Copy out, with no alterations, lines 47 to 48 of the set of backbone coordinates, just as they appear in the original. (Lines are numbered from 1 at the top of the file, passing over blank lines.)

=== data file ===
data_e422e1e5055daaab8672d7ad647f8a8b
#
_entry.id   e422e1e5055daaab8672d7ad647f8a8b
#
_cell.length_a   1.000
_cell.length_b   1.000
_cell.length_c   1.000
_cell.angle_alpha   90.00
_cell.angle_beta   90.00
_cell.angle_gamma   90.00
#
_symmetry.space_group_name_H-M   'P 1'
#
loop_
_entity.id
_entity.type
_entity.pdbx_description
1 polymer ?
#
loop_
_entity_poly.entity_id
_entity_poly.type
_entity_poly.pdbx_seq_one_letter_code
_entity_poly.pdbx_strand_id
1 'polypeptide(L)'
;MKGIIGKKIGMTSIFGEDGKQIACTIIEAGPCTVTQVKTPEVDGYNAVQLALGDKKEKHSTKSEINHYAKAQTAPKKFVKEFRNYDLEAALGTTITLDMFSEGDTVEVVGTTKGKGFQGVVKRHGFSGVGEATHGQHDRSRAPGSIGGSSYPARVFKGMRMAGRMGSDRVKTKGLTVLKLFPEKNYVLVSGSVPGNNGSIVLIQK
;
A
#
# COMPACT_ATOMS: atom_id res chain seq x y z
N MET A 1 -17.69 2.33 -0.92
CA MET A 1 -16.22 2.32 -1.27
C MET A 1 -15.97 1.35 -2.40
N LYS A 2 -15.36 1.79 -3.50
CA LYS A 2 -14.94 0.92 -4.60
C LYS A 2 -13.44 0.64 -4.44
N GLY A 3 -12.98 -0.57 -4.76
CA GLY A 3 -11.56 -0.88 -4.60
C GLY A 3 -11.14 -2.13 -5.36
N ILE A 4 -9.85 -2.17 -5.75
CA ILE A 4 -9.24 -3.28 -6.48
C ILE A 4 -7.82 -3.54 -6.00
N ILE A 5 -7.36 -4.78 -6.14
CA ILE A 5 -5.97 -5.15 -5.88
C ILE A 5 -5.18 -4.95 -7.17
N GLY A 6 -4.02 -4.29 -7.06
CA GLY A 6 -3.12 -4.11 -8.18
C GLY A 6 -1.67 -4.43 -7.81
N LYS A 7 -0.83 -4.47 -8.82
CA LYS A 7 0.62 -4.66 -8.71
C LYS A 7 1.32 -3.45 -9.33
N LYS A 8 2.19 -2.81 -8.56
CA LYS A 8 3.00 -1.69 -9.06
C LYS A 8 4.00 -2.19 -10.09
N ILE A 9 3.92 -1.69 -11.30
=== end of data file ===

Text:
CA GLY A 6 -3.12 -4.11 -8.18
C GLY A 6 -1.67 -4.43 -7.81